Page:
Theodore Shaw Wilson (usually called "Teddy Wilson) was a master of the Swing era, a definitive jazz pianist with an elegant, sophisticated style. He was one of the biggest jazz names in America and was also one of the first colored musicians to collaborate with other white musicians and make prominent public appearances.
Wilson was born on the 24th of November, 1912 in Austin, Texas. Both his parents were accomplished educators. The whole family soon moved to Tuskegee when his father was appointed as the head of the English department at the renowned Tuskegee Institute in Alabama. His mother also became the head librarian.
Wilson continued his elementary and secondary education in Alabama along with his older brother Gus. Soon, the brothers started taking music lessons, initiating with piano and violin and subsequently moving on to clarinet and oboe. In 1927, at the age of 14, Wilson got his first taste of jazz via gramophone records. The brothers listened to Frankie Trumbauer, Bix Beiderbecke, and McKinney’s Cotton Pickers and were immediately hooked. Teddy’s mother, however, was strict on the education front and made him graduate from Talladega College. After a year spent studying music theory, he was finally allowed to join his older brother in Detroit.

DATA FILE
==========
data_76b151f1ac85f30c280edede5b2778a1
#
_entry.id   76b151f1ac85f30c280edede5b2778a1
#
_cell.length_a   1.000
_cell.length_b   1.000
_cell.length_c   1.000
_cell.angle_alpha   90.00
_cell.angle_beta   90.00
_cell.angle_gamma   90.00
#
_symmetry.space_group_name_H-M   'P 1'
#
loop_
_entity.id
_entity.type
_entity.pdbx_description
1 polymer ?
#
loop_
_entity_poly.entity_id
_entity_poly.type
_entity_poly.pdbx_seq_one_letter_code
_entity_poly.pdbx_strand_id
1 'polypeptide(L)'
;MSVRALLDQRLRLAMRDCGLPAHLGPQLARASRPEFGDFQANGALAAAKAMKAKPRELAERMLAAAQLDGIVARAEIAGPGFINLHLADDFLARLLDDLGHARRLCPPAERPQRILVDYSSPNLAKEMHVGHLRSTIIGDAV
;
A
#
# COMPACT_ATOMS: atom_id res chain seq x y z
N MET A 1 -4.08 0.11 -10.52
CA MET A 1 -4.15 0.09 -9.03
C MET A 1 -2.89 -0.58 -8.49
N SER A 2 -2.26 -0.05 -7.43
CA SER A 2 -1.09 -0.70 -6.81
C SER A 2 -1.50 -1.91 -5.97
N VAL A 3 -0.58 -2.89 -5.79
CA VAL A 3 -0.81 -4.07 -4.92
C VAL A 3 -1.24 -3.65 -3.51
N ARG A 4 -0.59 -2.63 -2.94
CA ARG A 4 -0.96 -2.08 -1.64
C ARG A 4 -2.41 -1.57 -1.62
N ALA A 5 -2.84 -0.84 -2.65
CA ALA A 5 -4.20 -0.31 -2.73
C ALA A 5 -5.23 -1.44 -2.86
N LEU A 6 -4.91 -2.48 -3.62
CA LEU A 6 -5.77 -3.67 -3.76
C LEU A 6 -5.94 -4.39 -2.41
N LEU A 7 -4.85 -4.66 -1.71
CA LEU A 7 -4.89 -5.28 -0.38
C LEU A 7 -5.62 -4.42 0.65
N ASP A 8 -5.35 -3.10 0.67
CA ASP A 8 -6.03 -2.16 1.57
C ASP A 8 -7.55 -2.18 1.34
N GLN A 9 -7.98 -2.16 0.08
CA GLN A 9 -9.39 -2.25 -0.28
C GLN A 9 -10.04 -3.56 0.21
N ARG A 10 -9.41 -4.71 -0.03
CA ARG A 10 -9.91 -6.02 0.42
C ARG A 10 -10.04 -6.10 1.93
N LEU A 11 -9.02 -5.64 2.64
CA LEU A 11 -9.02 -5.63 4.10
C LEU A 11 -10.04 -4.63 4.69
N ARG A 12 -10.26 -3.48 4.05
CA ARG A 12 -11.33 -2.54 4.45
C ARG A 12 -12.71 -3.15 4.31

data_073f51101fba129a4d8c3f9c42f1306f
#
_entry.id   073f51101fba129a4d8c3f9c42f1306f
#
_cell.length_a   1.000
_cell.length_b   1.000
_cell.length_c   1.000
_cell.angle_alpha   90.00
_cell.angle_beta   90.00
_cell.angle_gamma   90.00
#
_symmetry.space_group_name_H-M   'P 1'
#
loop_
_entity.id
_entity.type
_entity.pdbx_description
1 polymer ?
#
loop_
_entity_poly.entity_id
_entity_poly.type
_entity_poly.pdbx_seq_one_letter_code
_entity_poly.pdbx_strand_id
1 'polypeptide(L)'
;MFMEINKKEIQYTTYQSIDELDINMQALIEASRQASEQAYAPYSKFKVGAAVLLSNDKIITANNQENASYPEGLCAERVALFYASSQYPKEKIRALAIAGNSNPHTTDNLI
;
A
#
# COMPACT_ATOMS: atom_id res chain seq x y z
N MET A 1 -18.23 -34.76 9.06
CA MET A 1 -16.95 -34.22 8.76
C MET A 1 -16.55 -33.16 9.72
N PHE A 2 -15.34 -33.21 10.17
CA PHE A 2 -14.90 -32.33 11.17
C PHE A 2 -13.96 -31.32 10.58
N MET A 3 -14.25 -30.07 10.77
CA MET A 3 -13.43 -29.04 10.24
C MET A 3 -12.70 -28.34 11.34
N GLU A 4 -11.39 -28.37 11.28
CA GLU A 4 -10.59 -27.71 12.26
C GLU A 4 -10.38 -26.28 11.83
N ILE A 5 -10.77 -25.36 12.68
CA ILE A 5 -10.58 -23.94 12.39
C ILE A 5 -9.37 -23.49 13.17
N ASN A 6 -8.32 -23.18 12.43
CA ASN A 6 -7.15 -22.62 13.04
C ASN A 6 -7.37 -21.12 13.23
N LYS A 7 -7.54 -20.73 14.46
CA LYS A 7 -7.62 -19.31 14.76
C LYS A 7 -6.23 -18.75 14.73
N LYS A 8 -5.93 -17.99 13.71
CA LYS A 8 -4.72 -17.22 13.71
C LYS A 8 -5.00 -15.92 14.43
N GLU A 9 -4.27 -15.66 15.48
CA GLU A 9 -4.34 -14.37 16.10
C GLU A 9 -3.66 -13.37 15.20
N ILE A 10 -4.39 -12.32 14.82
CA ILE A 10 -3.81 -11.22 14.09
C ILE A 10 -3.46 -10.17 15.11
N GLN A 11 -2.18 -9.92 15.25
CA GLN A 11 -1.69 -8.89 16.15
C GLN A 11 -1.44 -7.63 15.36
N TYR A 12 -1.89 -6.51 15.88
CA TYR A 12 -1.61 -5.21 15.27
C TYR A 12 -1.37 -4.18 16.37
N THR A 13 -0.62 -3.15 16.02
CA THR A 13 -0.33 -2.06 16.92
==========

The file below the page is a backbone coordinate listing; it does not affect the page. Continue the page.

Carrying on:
The Wilson brothers joined Speed Webb's band, where Teddy played the piano and Gus was on trombone. The legendary Louis Armstrong was also a part of the group. Next, Wilson joined Hines's Grand Terrace Cafe Orchestra as an understudy of Earl Hines. In 1930, he moved to Ohio and joined Milton Senior on a combo. They soon became close friends. And they were both regular at after-hours private parties and local clubs. In 1932, he moved to Chicago and started collaborating with different bands under Jimmie Noone, Eddie Mallory, and Erskine Tate. He even became a member of Louis Armstrong’s orchestra and spent several months recording and touring with the group. In 1933, he tied the knot with Irene Edie, a composer, and pianist.